Set in Stone by Frank Morin: Review

Three for the masses
Two for the many
Four for the privileged few

Frank Morin’s Set in Stone is the first book in the Petralist series, a series about people who can access the power in stone to give themselves strength, speed, or even control over the elements. I found this to be a fascinating story set in a very rich world.

Connor is cursed. He’s known it all his life, ever since his parents placed him, as a newborn, in a testing cradle. His parents hid this fact from everyone to keep him from being taken from them, but now, he’s about to turn sixteen, and he can no longer hide. He must gain a patronage or his curse will turn him into a monster. The day before the Sogail, the day he will petition for his patronage, a freak accident involving a flying oven results in him being declared property by the petty leaders of his town. In desperation, he runs away only to be caught by a band of Grandurians, invaders to the land of Obrion. Before long, he finds him self in the middle of his invasion with his town at the center as the Guardians, men and women cursed like him but whose patronage has allowed them to tap the power of stone and gain extraordinary powers, strive to fight off the Grandurians. The Guardians begin to train him, first by accessing the power in granite to give him strength. As time passes, and his power continues to grow, Connor begins to wonder who exactly are the good guys in this conflict.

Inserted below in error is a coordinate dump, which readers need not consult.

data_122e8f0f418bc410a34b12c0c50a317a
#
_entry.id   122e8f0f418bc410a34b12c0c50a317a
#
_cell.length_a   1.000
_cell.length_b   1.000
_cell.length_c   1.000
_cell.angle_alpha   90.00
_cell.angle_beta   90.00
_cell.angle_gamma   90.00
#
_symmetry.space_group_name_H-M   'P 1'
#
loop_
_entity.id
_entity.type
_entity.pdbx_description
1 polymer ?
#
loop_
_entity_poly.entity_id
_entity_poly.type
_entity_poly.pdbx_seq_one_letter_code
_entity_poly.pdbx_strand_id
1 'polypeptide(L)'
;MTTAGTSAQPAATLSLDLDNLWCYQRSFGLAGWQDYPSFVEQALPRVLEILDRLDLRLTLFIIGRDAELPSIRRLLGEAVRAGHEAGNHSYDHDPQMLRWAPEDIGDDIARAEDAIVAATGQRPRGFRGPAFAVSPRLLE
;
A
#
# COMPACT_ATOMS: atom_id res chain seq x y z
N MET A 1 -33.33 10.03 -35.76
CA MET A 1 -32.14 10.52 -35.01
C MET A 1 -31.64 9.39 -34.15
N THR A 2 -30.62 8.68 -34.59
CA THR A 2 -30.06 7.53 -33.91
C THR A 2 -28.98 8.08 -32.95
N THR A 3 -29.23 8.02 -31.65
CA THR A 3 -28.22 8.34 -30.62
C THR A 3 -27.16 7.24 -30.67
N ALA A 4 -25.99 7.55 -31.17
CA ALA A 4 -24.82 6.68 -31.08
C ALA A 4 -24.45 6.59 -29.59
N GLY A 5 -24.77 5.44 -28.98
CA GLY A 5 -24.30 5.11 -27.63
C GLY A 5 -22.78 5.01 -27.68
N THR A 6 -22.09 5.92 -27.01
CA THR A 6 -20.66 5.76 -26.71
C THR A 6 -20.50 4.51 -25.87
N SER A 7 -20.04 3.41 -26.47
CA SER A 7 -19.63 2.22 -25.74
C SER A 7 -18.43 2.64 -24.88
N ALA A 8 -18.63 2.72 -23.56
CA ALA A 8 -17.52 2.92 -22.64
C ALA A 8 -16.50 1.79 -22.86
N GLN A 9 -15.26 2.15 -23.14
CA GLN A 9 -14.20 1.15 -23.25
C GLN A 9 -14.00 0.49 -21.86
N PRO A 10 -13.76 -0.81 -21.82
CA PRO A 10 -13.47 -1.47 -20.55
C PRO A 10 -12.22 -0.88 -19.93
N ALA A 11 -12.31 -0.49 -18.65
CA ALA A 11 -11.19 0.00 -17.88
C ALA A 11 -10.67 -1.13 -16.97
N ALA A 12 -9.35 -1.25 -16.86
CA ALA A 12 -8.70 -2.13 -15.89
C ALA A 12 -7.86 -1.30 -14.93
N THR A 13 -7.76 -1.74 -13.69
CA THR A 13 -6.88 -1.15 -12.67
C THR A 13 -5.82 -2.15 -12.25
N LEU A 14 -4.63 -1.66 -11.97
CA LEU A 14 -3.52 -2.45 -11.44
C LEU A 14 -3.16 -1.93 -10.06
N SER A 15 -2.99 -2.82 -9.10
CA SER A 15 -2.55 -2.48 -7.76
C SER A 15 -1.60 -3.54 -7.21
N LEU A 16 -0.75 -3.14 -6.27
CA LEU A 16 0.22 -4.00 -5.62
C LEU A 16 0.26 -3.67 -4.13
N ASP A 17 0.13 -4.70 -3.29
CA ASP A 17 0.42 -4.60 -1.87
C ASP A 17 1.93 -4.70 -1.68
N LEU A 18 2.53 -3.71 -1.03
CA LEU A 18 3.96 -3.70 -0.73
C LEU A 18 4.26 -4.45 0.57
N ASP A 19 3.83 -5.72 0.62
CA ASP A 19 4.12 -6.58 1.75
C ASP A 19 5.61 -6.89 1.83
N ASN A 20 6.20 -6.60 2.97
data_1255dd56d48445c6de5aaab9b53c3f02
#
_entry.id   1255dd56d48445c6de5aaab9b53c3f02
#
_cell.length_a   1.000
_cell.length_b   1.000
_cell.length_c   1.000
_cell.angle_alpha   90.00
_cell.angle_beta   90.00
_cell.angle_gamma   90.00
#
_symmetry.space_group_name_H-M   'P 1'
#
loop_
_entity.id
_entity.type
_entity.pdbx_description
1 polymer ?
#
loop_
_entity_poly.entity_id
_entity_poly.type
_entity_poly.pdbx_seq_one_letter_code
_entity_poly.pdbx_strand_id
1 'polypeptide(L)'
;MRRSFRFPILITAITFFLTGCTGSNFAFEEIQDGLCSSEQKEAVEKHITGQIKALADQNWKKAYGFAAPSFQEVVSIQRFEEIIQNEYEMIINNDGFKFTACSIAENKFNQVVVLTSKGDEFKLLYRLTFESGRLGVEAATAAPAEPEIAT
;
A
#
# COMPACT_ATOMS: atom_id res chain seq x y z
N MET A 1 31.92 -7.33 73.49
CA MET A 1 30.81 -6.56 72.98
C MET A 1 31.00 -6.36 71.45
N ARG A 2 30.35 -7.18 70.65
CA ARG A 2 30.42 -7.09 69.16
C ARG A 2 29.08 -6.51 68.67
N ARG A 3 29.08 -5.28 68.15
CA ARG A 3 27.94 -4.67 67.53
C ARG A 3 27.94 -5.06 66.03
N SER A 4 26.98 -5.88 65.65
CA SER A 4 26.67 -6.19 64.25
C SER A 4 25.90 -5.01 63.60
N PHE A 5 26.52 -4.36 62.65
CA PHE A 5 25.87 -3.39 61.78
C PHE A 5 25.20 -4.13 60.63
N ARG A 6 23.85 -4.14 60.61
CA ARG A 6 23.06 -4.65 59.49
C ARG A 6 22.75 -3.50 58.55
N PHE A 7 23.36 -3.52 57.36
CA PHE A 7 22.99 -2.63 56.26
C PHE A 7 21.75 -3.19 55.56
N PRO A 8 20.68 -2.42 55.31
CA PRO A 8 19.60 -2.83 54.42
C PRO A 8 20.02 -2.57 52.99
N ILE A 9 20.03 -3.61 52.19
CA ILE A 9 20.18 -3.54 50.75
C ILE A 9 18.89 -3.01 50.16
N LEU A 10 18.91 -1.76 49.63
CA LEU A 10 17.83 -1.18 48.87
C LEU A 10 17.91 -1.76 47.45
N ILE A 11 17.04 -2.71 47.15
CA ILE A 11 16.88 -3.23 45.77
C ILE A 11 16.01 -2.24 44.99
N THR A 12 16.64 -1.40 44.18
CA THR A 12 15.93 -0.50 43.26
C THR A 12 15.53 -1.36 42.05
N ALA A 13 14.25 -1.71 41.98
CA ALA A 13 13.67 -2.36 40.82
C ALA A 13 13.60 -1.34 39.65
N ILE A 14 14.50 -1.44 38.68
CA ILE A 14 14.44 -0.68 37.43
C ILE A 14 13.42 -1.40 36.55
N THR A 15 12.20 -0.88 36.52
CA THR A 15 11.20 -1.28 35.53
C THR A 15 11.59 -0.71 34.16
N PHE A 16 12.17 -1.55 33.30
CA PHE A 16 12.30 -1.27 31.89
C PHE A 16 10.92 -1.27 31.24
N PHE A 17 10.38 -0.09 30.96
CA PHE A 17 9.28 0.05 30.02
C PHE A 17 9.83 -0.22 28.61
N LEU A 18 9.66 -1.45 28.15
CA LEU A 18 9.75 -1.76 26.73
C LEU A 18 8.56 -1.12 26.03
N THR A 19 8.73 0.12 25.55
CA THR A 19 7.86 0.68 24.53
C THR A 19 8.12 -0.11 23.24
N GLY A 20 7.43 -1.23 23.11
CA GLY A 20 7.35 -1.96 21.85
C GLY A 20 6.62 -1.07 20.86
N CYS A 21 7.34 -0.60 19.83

Set in Stone is a great story with a wondrous magic system reminiscent of Brandon Sanderson’s Mistborn. It begins with immersing you in the world and making you sympathize with Connor’s situation as he struggles to find a way to avoid becoming a monster even as he uses his new found abilities to fight for what he believes is right. Most of the book is set in what basically amounts to a siege. It slumps a little in the beginning as it falls into a pattern of assault, be repelled, assault, be repelled. It doesn’t last very long, though, and the story quickly picks back up. I found the end to be particularly satisfying. Be on the lookout for future volumes of this series.

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